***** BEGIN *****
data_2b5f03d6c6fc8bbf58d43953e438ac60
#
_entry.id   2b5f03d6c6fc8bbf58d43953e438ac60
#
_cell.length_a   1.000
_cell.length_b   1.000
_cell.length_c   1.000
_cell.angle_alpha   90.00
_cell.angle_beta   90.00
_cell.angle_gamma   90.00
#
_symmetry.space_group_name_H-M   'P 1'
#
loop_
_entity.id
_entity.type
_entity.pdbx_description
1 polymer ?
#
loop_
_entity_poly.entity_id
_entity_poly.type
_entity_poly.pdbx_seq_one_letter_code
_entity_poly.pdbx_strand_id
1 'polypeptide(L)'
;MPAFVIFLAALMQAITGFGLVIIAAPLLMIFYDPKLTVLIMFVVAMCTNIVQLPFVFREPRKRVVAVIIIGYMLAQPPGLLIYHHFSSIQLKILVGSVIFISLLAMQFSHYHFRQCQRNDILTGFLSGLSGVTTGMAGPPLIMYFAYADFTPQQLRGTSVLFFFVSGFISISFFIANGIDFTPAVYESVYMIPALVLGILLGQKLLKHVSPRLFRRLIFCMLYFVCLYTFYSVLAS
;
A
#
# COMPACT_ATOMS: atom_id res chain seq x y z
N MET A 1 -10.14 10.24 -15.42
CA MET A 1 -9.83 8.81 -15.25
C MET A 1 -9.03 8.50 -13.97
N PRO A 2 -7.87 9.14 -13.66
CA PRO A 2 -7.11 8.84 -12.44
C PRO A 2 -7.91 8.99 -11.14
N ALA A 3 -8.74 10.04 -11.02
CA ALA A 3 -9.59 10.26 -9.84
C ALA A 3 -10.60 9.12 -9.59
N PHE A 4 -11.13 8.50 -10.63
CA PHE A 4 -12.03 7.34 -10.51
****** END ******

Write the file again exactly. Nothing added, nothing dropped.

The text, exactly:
data_2b5f03d6c6fc8bbf58d43953e438ac60
#
_entry.id   2b5f03d6c6fc8bbf58d43953e438ac60
#
_cell.length_a   1.000
_cell.length_b   1.000
_cell.length_c   1.000
_cell.angle_alpha   90.00
_cell.angle_beta   90.00
_cell.angle_gamma   90.00
#
_symmetry.space_group_name_H-M   'P 1'
#
loop_
_entity.id
_entity.type
_entity.pdbx_description
1 polymer ?
#
loop_
_entity_poly.entity_id
_entity_poly.type
_entity_poly.pdbx_seq_one_letter_code
_entity_poly.pdbx_strand_id
1 'polypeptide(L)'
;MPAFVIFLAALMQAITGFGLVIIAAPLLMIFYDPKLTVLIMFVVAMCTNIVQLPFVFREPRKRVVAVIIIGYMLAQPPGLLIYHHFSSIQLKILVGSVIFISLLAMQFSHYHFRQCQRNDILTGFLSGLSGVTTGMAGPPLIMYFAYADFTPQQLRGTSVLFFFVSGFISISFFIANGIDFTPAVYESVYMIPALVLGILLGQKLLKHVSPRLFRRLIFCMLYFVCLYTFYSVLAS
;
A
#
# COMPACT_ATOMS: atom_id res chain seq x y z
N MET A 1 -10.14 10.24 -15.42
CA MET A 1 -9.83 8.81 -15.25
C MET A 1 -9.03 8.50 -13.97
N PRO A 2 -7.87 9.14 -13.66
CA PRO A 2 -7.11 8.84 -12.44
C PRO A 2 -7.91 8.99 -11.14
N ALA A 3 -8.74 10.04 -11.02
CA ALA A 3 -9.59 10.26 -9.84
C ALA A 3 -10.60 9.12 -9.59
N PHE A 4 -11.13 8.50 -10.63
CA PHE A 4 -12.03 7.34 -10.51